The book model is pretty much not sustainable today. People are reading other things. I hate to be crass, but there are so many opportunities for writers and artists to be fed even as they feed us the readers. Right now, I am reading really cool stuff for free. Like this one below. That is not right. But who is complaining? Y’all be hating on Linda for “plagiarizing” your nonsense when you could be plagiarizing her business model and wailing all the way to the bank. I have said my own. May the day break. *grabs chewing stick*

 

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Post image by Writivism.

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I hold a doctorate in English from Duke University and recently joined the Marquette University English faculty as an Assistant Professor. I love teaching African fiction and contemporary British novels. Brittle Paper is the virtual space/station where I play and experiment with ideas on how to reinvent African fiction and literary culture.

4 Responses to “The white man will never understand these sentences, but they are our sentences” Subscribe

  1. Abubakar-Sadiq Obatomi 2016/08/19 at 04:21 #

    Well written until the needless segue towards the ending.
    The larger problem here is that of consumption….or more accurately, demand.
    I dont know of any white writer who writes for an African audience – the y tend typically to write for their catchment and marketing, ad campaigns e.t.c is based on this.If people of other cultures or race happen along…an added bonus! This is sustainable because ‘White people DEMAND books!’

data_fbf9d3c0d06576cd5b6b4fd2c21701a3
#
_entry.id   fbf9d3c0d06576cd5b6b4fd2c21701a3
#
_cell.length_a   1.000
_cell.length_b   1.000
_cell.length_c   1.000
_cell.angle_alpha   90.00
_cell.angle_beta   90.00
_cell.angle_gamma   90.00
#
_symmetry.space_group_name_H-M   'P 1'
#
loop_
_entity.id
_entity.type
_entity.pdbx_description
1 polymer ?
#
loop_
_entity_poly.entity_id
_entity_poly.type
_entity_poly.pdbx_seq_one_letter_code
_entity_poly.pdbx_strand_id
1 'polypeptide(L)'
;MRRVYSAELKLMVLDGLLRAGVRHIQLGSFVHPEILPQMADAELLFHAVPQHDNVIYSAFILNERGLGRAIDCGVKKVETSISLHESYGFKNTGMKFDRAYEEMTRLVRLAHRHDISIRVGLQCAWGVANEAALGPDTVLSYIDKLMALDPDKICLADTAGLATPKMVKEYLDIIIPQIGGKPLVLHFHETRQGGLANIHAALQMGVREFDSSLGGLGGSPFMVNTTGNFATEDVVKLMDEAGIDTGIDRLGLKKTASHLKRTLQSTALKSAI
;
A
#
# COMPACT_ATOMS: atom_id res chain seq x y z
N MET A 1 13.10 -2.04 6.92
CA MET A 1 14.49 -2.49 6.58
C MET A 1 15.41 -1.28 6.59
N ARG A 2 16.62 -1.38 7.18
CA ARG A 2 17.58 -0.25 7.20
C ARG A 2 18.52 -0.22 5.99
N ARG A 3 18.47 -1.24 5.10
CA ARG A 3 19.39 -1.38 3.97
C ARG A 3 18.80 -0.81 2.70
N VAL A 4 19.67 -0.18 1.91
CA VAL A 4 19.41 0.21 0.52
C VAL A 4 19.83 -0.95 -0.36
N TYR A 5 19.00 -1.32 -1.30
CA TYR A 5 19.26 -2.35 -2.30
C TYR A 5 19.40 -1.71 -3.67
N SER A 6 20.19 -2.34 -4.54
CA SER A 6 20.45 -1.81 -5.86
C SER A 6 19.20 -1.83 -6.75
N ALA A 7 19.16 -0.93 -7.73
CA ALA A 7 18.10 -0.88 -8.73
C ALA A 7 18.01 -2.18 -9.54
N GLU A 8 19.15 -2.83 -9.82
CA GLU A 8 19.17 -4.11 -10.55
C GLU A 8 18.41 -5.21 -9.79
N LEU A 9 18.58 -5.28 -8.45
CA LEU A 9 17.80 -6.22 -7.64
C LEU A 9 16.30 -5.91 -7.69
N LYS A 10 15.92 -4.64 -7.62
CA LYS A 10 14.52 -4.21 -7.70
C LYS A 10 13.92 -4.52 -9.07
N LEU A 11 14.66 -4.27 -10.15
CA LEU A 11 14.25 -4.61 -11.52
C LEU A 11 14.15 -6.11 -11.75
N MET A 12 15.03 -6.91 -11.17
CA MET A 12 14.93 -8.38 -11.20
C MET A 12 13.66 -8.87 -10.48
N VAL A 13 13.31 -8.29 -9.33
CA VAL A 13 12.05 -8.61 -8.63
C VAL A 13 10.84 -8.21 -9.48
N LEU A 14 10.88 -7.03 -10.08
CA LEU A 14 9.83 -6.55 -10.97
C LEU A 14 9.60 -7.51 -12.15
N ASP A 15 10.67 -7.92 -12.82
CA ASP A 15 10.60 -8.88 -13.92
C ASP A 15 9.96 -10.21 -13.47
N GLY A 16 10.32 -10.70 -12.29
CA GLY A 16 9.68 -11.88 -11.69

If we do not teach our people to learn and very importantly, ENJOY to read, we dont have a case. Issues of content are only secondary.

  2. Hannah 2016/08/19 at 06:54 #

    Tell me I’m not the only one who followed the links to read the awesome writers Papa mentions.

  3. Uzoka Chikosolu 2016/08/25 at 06:07 #

    Amen. May the day break. The seemingly challenging task of creating our own digital genres is not inaccessible, short steps that add up to a unique whole…

  4. Mike 2016/09/20 at 07:41 #

    Writing the way we talk or think can be hip, even seductive. The challenge is in sustaining logic with it over a 2000-word piece. Forget the Young Turks of the Internet. Let them come out with book-length stuff even if it is e-book – that’ll be the day! James Baldwin could capture the American Negro (now African-American) lingo in his works but they were flashes, vignettes, at best. Above all, he had something to say not all style, no substance.
    Again throbbing anger machine-gunned in a short Fb post is still far away from making sense consistently over 2000 words.

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I hold a doctorate in English from Duke University and recently joined the Marquette University English faculty as an Assistant Professor. I love teaching African fiction and contemporary British novels. Brittle Paper is the virtual space/station where I play and experiment with ideas on how to reinvent African fiction and literary culture.